The Princess Project is a new addition to the DMs Guild of third-party created content for Dungeons & Dragons.
The 88-page download from a host of authors led by Ashton Duncan and artists contains nine adventures in a theme.
What’s the theme? The Princess Project takes well know fairy tale and mythological princesses and re-invents their story.
Tropes aren’t a bad thing inherently. All a trope is is a recurrent theme or motif, however, if that theme feels dated and yet the trope persists then that suggests its probably a good time to reboot stories that use it. That’s what The Princess Project does. It’s not just fairy tale princesses that get a lick of 21st-century paint, but pre-written D&D adventures too.
The adventures are about four hours long, some perhaps likely to run a little shy of that, and present themselves as familiar encounters. For example, there’s making sure weddings happen, so kingdoms don’t go to war, setting off to rescue a princess from a dragon, or stopping mind flayers from invading a Flumph kingdom. Okay, I don’t encounter Flumphs very often so perhaps not all that familiar.
And, yes, there are twists. That’s the point of the Princess Project. While the DMs Guild page mentions “dethroning the patriarchy”, I honestly do not think there’s any suggestion that these adventures are political diatribes with d20 attached.
The format for all 9 is consistent; there’s an overview (as some are multi-part), a background, the character level suggestion, and plot hooks to get you started.
We’re given NPCs names, races and where necessary some of their stats too. We’re told their pronouns. Often, but not always, we get NPC summaries that include Personality Trait, Ideal, Bond and Flaw. These help to very quickly give DMs a steer as to how that NPCs will react.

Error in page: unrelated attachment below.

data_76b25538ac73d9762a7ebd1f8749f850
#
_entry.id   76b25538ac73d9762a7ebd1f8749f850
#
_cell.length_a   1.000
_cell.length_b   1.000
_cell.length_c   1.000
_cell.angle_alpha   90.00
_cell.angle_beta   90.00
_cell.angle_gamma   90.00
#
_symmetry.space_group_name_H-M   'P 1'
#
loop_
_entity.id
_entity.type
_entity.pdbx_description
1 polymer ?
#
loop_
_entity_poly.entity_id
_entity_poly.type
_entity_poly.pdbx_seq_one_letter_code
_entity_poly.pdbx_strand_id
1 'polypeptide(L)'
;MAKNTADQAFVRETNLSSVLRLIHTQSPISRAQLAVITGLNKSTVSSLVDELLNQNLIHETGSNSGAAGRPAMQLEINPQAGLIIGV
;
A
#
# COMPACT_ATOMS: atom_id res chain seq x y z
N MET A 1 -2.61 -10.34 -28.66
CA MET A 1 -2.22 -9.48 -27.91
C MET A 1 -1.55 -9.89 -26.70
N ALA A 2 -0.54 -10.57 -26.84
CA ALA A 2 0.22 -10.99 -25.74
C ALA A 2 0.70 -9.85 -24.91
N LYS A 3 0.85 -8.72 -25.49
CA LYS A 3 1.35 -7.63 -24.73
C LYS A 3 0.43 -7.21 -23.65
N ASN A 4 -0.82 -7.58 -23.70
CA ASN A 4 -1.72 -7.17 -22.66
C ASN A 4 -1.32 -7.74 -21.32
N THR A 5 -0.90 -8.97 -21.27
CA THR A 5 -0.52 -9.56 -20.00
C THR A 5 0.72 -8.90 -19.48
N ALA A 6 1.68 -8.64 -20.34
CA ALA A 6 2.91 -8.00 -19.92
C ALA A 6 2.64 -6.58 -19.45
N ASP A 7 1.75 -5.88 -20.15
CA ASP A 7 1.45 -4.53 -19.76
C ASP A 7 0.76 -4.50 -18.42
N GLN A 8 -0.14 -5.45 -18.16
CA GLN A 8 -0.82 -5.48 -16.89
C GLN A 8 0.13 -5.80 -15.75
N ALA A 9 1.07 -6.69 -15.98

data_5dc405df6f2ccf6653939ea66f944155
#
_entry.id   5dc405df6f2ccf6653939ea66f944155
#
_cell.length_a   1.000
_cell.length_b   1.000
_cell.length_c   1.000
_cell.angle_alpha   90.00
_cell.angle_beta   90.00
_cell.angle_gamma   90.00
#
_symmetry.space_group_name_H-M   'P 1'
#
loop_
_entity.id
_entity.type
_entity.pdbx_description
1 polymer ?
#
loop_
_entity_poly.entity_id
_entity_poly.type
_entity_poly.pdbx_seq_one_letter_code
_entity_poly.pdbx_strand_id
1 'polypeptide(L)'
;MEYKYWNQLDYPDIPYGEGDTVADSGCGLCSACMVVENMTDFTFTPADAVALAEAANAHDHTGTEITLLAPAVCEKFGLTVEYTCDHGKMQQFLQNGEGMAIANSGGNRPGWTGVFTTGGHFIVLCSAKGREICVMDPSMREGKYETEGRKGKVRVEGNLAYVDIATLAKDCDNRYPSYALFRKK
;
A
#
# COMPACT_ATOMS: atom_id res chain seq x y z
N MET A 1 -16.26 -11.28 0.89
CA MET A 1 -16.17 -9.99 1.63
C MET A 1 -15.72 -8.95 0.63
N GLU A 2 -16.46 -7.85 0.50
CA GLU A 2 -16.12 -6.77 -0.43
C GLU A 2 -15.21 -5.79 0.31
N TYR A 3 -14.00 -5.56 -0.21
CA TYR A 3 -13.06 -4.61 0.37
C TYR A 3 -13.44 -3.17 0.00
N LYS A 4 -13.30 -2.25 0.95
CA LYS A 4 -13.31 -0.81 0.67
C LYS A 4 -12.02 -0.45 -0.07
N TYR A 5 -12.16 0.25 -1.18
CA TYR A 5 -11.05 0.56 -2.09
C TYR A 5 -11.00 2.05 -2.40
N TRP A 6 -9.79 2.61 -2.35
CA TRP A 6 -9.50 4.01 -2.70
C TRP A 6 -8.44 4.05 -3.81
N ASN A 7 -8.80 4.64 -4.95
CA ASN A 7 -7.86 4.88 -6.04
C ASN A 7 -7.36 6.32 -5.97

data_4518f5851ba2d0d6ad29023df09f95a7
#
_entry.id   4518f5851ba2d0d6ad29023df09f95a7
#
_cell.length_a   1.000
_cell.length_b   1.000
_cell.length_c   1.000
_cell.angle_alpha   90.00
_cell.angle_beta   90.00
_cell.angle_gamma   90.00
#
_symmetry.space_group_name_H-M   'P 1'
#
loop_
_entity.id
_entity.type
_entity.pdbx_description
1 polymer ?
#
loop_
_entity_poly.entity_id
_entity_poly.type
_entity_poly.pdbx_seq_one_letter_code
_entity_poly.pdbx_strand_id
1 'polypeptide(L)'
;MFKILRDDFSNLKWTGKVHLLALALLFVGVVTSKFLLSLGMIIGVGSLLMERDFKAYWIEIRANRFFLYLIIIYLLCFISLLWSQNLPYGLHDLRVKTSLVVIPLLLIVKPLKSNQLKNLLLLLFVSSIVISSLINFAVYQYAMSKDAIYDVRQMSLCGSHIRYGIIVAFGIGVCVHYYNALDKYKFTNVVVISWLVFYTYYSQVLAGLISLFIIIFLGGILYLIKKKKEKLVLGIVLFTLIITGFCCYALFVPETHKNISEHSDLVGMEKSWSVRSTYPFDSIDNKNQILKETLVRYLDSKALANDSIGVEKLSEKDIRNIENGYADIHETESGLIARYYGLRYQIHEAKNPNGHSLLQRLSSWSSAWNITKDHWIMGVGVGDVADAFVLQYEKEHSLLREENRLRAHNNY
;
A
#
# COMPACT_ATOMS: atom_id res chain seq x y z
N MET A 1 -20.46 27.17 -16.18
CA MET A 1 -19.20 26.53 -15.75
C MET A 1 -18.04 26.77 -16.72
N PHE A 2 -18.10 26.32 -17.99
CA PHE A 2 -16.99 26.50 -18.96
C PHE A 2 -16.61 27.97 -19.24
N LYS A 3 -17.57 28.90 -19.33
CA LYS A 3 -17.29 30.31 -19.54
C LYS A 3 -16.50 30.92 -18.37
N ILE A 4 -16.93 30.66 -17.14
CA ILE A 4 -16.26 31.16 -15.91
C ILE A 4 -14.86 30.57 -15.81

For example, the Flaw “I believe the best of everybody” suggests that this NPC would be easy to trick or betray while the Bond “I have to see the world and bring back the best of it to my home” lets me know why this NPC is out and about in the first place.
No adventure is overlong (there’s nine across 88-pages, after all) and there’s a mix of more linear to player-driven sandbox.
You don’t get any lair maps or grids with The Princess Project. In this day and age of VTTs, I find it hard to argue pre-written adventures PDF downloads have to have hex crawl illustrations in them. Such map designs have got to be a VTT compatible file, something that’s easy to print out and cost comparable to a standalone lair download, or the addition isn’t that helpful. Ah, possibly a controversial subject to explore later.
The art is good but conservatively used and generally to introduce an adventure. That helps with value for money if adventure ideas are all that you’re after but having easy access to illustrations of NPCs ahead of the game is something a DM will want to consider. A site like Artbreeder might be very useful.
In addition, there are 19 magic items, ten spells, a table of trinkets and a new wild magic table to be found inside.
As it’s Play It Forward this week and next, buying The Princess Project now means 100% of your money goes to the authors and artists who made this $14.95 product for you. Onebookshelf and Wizards of the Coast are surrendering their usual cut of the cash.
I’ve not playtested any of these adventures (blame you-know-what-19), but they all easily pass muster with me. I’d readily play or run any one of them, though my usual tendency towards tier 1 and 2 and the expense of tier 3 and 4 persists.
You can download The Princess Project at DMs Guild.
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